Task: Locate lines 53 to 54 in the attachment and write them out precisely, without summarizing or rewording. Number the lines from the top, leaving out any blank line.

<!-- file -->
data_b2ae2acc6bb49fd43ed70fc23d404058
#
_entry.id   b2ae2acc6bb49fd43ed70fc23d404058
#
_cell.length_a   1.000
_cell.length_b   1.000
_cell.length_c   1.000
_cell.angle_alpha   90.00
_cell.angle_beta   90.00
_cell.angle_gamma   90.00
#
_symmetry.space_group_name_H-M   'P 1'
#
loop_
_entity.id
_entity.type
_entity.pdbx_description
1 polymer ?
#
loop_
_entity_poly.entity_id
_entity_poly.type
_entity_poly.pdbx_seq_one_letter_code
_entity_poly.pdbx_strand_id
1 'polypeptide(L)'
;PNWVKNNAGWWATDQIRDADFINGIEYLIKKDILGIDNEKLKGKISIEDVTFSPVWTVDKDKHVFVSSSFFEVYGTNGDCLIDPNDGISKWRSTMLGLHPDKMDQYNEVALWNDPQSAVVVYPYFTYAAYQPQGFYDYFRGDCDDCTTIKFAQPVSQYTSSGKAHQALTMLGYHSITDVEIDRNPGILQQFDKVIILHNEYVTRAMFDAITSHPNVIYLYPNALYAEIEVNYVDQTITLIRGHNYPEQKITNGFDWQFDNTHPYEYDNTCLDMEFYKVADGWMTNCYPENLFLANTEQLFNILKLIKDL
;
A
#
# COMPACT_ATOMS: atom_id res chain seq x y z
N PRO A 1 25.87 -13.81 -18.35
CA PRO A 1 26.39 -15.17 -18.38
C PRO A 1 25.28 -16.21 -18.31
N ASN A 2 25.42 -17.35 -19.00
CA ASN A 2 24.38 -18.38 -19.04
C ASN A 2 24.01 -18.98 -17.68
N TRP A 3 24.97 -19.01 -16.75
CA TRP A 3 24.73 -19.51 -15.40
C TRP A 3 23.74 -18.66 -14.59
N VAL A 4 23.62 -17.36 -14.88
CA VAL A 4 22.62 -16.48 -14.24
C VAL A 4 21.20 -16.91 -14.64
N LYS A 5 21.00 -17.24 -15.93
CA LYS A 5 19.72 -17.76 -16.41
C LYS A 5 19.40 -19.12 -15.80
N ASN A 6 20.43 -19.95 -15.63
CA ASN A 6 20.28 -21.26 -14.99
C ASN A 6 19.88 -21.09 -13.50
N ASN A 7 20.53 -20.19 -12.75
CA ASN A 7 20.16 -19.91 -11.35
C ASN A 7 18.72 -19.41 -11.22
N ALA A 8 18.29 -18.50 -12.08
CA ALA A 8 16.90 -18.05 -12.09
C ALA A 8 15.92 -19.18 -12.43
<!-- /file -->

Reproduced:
CA ALA A 8 16.90 -18.05 -12.09
C ALA A 8 15.92 -19.18 -12.43